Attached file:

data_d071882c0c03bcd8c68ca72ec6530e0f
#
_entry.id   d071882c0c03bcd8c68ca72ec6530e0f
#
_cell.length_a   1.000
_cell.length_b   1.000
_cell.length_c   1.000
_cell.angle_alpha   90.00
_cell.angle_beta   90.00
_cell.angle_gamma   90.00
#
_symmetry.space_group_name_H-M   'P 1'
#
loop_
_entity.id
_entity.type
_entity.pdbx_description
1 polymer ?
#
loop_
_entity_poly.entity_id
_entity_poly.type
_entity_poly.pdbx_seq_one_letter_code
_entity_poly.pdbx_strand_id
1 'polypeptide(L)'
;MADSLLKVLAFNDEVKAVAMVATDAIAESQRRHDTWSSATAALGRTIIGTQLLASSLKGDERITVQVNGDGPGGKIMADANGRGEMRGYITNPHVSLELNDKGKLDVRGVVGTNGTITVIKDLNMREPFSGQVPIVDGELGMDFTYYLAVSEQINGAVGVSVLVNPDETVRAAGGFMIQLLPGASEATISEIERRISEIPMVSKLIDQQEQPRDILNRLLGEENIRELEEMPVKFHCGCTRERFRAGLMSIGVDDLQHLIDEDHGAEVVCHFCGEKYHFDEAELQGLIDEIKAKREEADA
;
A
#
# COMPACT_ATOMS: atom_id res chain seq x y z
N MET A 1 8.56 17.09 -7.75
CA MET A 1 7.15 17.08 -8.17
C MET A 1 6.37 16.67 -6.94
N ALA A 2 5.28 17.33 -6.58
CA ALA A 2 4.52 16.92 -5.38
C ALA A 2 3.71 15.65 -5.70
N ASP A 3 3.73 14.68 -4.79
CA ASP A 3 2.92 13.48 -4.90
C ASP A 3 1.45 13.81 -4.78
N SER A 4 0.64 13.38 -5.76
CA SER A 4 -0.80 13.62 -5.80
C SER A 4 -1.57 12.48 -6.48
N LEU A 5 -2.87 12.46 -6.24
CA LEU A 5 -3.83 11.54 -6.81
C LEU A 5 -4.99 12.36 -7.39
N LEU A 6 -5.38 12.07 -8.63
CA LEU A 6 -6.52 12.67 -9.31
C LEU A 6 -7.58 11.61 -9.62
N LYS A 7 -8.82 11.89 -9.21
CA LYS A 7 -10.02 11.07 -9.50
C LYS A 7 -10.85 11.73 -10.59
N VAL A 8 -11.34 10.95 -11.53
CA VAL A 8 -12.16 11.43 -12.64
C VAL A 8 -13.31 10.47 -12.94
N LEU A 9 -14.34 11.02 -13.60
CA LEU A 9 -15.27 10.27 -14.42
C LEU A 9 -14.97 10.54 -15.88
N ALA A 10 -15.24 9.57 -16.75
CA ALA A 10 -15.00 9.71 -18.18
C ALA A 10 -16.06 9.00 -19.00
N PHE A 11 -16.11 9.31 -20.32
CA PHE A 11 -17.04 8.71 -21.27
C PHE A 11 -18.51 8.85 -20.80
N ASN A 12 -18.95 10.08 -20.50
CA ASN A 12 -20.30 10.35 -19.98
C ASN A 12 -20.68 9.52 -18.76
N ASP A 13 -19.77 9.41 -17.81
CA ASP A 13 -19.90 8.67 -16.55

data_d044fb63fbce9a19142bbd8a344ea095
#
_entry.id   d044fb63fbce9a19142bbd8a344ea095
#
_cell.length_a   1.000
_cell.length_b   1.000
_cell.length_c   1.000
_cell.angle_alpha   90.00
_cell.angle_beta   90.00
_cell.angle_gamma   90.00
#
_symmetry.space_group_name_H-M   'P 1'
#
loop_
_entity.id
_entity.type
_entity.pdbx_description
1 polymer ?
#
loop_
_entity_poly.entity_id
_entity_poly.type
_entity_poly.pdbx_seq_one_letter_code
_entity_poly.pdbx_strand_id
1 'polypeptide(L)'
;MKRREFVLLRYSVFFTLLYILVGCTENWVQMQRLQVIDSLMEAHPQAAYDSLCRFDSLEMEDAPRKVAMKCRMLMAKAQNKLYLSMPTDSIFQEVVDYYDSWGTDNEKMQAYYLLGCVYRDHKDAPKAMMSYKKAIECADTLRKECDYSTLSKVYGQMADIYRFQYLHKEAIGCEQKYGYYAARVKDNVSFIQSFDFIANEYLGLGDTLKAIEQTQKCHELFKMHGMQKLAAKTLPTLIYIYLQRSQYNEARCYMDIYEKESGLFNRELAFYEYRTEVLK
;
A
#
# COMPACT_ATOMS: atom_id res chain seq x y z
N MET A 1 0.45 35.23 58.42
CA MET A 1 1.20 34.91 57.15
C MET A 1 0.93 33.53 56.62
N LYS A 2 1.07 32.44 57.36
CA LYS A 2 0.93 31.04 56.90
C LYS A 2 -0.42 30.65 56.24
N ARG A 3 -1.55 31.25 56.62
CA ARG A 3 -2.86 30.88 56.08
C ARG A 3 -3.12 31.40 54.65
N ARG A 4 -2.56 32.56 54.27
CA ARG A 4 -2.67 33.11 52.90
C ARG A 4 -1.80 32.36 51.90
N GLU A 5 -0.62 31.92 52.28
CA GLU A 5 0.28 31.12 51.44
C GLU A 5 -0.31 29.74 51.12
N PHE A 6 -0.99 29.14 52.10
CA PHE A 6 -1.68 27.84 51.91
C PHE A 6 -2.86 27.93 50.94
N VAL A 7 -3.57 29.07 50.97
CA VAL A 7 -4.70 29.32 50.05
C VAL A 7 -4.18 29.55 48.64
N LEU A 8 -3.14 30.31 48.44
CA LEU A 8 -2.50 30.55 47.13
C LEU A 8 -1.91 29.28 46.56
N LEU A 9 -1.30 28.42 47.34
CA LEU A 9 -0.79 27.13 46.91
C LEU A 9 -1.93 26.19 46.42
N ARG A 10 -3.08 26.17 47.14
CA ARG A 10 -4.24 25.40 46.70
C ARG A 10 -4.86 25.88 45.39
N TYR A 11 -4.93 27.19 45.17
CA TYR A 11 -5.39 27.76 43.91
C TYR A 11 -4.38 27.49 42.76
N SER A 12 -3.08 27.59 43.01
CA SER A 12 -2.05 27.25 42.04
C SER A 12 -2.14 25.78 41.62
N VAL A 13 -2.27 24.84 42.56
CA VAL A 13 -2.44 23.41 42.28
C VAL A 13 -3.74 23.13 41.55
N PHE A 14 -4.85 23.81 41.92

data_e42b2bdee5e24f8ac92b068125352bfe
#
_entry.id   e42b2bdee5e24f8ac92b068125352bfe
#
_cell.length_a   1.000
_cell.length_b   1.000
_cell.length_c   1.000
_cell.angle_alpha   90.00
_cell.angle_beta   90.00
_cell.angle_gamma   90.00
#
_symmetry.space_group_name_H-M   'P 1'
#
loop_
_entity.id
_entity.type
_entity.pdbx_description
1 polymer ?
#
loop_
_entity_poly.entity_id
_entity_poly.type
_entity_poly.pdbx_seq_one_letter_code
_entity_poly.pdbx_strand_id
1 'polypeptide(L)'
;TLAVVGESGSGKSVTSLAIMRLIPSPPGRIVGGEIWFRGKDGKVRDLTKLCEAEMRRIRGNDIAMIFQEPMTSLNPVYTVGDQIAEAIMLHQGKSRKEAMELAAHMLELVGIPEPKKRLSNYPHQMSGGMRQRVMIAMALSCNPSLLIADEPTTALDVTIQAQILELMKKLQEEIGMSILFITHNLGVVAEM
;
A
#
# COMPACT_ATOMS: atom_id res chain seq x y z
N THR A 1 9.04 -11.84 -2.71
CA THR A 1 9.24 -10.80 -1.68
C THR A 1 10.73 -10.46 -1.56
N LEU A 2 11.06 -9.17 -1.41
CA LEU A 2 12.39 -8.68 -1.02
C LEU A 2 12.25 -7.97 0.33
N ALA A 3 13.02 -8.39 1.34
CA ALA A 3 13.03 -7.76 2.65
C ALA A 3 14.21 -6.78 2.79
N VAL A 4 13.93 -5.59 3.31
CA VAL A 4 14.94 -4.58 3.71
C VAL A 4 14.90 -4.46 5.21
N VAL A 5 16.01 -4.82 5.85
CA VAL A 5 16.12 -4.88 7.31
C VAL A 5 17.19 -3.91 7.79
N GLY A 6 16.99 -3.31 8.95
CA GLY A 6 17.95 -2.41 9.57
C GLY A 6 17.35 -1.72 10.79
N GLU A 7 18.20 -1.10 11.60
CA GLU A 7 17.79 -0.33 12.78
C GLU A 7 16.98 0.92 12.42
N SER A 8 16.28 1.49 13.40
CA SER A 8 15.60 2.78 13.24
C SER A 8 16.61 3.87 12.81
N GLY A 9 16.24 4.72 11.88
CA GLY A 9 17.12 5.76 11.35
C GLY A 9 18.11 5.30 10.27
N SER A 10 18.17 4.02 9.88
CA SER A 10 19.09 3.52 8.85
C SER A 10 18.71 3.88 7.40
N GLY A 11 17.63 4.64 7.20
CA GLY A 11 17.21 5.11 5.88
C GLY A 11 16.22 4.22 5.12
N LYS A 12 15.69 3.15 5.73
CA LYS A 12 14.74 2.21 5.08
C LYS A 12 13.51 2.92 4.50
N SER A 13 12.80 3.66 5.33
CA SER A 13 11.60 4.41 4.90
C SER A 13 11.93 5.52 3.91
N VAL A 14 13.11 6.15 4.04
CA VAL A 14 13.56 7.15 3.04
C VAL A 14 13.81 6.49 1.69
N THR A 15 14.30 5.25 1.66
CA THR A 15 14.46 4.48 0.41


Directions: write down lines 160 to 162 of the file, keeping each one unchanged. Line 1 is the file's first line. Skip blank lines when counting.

_entity_poly.type
_entity_poly.pdbx_seq_one_letter_code
_entity_poly.pdbx_strand_id